THE continual delay in adopting a broadband policy is frustrating economic growth and developmental goals, and such a policy has to be implemented decisively, Communications Minister Yunus Carrim said on Monday.

He was speaking at the launch of the national consultative conference on the Information Communication Technologies (ICT) Policy green paper. The conference marked the beginning of the second round of public consultations in the ICT policy review process, which is evaluating the effect of existing ICT policies.

He said that in December the Cabinet had adopted SA Connect, which is the country’s broadband policy and strategy.

A key aspect was public-private partnerships to extend infra-structure for broadband. “The extension of broadband is utterly crucial to our ICT and economic growth and developmental goals — and SA Connect will be the broad framework within which almost all of our department’s work will be located for several years to come. We need to implement SA Connect decisively,” he said.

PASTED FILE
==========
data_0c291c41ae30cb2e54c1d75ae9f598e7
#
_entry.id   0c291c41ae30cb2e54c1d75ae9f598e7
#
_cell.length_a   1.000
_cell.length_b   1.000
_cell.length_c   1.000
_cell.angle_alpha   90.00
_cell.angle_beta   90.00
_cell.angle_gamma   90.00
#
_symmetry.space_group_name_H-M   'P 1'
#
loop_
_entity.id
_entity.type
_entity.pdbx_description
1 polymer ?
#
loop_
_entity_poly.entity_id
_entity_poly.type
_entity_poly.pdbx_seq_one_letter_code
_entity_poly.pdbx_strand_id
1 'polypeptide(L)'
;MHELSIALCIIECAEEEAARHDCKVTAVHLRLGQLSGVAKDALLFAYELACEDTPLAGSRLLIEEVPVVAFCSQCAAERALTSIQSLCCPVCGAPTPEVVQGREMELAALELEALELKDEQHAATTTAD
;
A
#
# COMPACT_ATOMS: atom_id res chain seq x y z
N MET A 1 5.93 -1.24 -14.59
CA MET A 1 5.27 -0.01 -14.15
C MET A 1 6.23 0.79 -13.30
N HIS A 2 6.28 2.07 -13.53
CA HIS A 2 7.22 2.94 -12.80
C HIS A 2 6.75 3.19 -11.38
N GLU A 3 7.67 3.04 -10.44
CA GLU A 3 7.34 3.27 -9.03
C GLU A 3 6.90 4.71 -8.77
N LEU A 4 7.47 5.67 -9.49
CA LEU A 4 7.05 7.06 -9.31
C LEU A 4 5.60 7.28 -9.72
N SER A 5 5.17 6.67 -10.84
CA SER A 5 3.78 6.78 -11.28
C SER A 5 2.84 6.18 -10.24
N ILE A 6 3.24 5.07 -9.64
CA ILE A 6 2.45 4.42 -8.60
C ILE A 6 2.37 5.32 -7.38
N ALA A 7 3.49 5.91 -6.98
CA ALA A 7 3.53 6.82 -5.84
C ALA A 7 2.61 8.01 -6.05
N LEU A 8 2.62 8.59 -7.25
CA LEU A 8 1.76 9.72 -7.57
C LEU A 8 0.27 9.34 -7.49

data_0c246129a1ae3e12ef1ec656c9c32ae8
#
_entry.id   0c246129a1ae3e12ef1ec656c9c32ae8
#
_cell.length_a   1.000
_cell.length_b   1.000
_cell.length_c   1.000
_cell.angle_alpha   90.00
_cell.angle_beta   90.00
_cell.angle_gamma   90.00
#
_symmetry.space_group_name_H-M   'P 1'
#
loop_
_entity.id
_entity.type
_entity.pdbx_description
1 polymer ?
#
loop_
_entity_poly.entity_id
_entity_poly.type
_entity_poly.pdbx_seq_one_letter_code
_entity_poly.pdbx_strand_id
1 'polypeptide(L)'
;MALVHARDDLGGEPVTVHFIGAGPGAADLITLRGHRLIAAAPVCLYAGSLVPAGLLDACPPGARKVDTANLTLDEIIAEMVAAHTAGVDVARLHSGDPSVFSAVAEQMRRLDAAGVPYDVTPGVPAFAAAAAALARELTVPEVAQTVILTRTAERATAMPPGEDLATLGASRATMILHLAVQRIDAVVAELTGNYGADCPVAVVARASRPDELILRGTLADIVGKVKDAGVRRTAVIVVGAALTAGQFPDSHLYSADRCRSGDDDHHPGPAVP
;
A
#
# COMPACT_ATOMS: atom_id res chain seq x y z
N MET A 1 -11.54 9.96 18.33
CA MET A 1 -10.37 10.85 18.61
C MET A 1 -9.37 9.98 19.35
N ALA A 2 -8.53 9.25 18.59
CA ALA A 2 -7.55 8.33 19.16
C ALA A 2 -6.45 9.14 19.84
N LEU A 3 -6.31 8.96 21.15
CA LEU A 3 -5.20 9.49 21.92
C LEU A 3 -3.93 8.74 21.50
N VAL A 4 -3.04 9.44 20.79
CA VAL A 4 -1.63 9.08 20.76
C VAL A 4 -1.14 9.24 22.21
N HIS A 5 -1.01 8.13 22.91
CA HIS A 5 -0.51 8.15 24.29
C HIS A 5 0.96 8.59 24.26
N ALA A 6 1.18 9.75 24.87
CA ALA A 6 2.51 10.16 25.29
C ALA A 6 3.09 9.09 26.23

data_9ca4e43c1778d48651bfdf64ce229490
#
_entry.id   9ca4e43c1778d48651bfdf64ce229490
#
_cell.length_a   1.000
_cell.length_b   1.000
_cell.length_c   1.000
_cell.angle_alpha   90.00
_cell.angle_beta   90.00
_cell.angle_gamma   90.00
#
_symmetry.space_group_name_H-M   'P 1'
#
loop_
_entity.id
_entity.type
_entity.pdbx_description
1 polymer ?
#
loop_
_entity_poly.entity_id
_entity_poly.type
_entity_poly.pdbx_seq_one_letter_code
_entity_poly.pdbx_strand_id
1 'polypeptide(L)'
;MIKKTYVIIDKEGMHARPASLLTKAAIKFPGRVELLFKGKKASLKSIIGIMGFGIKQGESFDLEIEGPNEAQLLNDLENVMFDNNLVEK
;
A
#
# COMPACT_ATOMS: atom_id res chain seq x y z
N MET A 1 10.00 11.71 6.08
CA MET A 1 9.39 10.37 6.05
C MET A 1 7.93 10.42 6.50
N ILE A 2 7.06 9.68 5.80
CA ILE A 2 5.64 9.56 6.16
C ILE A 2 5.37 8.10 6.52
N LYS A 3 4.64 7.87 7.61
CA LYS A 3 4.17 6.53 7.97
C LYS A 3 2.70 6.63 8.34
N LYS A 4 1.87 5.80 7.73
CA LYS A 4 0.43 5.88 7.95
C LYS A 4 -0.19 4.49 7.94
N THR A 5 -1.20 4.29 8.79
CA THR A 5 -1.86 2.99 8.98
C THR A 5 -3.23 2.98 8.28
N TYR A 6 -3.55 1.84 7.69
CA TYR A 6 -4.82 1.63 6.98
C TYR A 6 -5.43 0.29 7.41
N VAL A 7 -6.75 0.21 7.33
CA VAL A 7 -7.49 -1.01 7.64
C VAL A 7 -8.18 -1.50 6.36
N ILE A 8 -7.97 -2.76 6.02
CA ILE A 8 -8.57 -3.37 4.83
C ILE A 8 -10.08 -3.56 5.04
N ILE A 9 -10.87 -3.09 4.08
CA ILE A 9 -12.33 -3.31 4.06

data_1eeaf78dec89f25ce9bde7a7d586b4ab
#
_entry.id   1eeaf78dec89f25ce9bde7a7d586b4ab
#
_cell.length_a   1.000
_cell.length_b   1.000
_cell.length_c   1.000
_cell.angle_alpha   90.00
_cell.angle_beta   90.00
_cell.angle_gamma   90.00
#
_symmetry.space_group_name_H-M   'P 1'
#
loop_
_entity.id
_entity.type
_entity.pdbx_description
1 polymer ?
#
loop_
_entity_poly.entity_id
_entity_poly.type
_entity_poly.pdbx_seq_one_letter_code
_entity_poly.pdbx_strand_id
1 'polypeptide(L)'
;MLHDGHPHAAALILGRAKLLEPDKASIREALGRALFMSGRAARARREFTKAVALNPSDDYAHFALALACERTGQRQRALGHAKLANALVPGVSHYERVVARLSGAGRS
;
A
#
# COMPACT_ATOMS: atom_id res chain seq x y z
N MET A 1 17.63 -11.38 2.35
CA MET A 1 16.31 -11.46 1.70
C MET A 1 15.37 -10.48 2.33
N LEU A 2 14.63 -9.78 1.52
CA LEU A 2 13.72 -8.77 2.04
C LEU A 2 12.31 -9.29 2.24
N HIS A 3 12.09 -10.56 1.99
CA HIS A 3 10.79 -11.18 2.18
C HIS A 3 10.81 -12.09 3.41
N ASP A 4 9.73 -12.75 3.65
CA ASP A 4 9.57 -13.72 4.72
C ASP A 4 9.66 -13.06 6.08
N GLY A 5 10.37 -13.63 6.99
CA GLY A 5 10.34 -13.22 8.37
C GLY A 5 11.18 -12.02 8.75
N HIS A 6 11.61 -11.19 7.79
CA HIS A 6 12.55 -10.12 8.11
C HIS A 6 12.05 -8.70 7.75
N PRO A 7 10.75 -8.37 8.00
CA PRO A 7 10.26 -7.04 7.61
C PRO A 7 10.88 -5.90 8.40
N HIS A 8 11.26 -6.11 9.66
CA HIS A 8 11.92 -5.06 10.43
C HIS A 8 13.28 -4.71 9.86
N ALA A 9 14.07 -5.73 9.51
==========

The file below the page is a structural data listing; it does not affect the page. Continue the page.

The Department of Communications, which has had a turbulent couple of years, has continued to struggle to meet its targets, including broadband.

Its annual report last year showed that 46% of planned targets were not fully achieved.

The absence of a policy, which was highlighted by the Treasury in the medium-term budget policy statement last year, had dashed the government’s hopes of spreading broadband beyond the 15.8% of the population with access to the technology.

The failure to roll out broadband expeditiously also made a mockery of the Department of Communications’s claim that it had prioritised broadband penetration for the next five years in a bid to achieve 100% access by 2020.

The Treasury said in its medium-term budget statement in 2012 that the department’s performance had not been up to scratch, due to delays in finalising the broadband strategy.

The green paper is aimed at revamping South Africa’s current misaligned ICT policies.

It will be taken across South Africa for public comments.

The 102-page, 12-chapter document deals with the need to amend and integrate current policies and regulations to take account of the rapid changes in the ICT space.